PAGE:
Axe hovers over world of academic theology

28 July 2010

by a staff reporter

UNIVERSITY theology departments are facing a turbulent autumn with rounds of staffing cuts and closures.

The Student Christian Movement (SCM) said that it was “very con­cerned” over the plans of some uni­versities to axe courses and shed staff. Redundancies are likely to occur in departments across the country, as the higher-education sector suffers from swingeing government spend­ing cuts.

The reduced budget for universities means that an estimated 200,000 students will be left without university places this autumn.

Bangor University has announced that its School of Theology and Religious Studies will close, and the course will be “phased out”. The de­partment will merge with the equi­valent department at Trinity Saint David.

A spokesperson for Bangor Uni­versity said: “This is part of a new strategic approach to the subject in Wales, which is designed to safeguard and strengthen theology teaching, and which will result in the creation of a national centre of excellence in teaching and research in theology and religious studies.”

At the University of Birmingham, which has one of the largest and strongest theology and religion de­part­ments of any university in the UK, up to a third of staff could be cut. An ongoing review of the department will report this autumn. Eleven members of staff are earmarked for redundancy.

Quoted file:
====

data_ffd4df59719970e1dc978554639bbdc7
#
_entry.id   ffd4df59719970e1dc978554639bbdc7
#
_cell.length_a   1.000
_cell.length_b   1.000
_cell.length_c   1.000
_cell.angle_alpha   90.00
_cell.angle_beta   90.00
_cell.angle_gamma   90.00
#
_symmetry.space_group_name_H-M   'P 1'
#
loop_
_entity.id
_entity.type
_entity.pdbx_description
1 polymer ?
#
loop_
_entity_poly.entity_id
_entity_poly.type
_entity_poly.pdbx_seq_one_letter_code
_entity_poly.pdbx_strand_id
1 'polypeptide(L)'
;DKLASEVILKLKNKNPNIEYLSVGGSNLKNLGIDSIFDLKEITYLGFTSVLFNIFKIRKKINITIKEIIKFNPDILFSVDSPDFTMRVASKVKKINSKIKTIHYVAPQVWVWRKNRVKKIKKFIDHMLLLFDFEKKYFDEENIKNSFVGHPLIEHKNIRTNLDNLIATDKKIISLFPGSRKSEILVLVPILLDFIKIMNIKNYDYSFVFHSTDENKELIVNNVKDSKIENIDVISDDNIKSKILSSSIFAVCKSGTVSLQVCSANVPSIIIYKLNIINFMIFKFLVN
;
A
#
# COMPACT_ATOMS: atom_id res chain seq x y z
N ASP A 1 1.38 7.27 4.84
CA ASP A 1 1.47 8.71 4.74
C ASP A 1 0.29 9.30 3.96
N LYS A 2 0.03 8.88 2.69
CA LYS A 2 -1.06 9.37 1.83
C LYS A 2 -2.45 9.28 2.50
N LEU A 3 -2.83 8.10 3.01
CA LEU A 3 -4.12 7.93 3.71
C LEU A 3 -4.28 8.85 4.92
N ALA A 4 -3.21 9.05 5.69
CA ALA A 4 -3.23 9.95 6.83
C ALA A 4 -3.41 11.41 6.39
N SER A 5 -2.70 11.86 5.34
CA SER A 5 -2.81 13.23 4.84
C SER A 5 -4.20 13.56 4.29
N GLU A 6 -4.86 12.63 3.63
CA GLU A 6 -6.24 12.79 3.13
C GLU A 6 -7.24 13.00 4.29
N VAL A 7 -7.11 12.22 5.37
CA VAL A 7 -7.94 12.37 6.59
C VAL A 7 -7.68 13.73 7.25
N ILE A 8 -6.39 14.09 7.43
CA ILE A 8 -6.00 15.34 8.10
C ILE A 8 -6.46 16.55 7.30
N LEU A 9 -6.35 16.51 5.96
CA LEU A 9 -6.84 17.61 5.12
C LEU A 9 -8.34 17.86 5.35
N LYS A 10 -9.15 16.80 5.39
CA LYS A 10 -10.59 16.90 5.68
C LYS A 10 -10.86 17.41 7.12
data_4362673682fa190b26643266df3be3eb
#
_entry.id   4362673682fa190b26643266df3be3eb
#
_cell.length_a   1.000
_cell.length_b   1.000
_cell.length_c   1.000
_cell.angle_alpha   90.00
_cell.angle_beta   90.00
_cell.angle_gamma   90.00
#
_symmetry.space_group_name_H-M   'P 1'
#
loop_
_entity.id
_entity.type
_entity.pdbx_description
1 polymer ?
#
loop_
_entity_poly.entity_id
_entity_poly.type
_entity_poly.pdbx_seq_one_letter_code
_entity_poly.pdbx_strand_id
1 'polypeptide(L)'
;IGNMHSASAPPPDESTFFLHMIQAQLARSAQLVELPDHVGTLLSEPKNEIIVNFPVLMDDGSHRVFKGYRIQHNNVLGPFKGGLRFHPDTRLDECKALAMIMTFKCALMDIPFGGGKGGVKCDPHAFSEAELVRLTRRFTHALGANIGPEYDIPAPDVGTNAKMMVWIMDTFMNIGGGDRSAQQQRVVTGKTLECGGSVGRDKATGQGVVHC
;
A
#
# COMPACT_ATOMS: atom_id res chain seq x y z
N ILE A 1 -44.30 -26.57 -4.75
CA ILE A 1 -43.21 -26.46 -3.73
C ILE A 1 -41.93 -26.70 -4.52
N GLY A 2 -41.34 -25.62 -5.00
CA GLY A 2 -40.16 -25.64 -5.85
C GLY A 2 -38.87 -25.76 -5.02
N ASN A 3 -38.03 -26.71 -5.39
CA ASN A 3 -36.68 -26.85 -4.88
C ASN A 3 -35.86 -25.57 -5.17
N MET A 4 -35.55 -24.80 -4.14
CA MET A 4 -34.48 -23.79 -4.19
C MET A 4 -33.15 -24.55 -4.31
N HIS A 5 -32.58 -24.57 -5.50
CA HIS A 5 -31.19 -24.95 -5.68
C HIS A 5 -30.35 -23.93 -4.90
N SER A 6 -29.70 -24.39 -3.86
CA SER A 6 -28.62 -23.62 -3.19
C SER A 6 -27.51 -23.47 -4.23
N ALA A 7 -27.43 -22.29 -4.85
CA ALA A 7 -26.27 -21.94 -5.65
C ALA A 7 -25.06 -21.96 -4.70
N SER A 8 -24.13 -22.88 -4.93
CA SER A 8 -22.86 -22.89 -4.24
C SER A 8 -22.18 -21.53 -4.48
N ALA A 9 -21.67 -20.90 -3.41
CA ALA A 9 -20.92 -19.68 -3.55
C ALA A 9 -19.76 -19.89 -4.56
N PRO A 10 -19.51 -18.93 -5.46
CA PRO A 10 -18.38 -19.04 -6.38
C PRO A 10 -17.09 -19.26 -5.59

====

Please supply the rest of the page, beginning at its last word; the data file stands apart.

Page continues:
A source at the university said that morale among the staff of 30 was “very low” while they waited for the announcement, after a consultation period. “It’s not easy being a theology department in a secular university at the best of times, though the report from the review did commend the work of the department. But life is very difficult for staff here at the moment.”

Other theology departments, such as Oxford Brookes’s, have been re­shaped, and many staff have left.

The future of theology depart­ments, one lecturer said, depends on “whether they are marketable and successful at attracting research students; if they are, then universities are happy”.


The national co-ordinator of the SCM, Hilary Topp, said: “We are very concerned that theology departments are suffering from cuts like this. Theology is an important subject for people to study: it increases the un­der­standing between Christianity and other faiths.” Theology depart­ments, she said, were often seen as being easier targets than more “commercial” subjects.

Last year, students at the Uni­versity of Sheffield’s Biblical Studies department managed to save their course from closure after the uni­versity’s senate ruled that they had not been properly consulted. A wide­spread review and consultation exercise is now under way.

Universities had a period of expansion under Labour, who say that funding rose by more than a quarter from 1997 to 2009, although in their last year of government they began cutting it back.

The present Government has cut a further £211 million, reducing 20,000 promised new university places to 10,000. Further spending cuts to the sector are likely to be announced as a result of the cuts of 25 per cent across government departments, an­nounced in the emergency budget.

A review of university funding and fees is also under way, chaired by Lord Browne, a former chief executive of BP. It is due to report to the Govern­ment this autumn.

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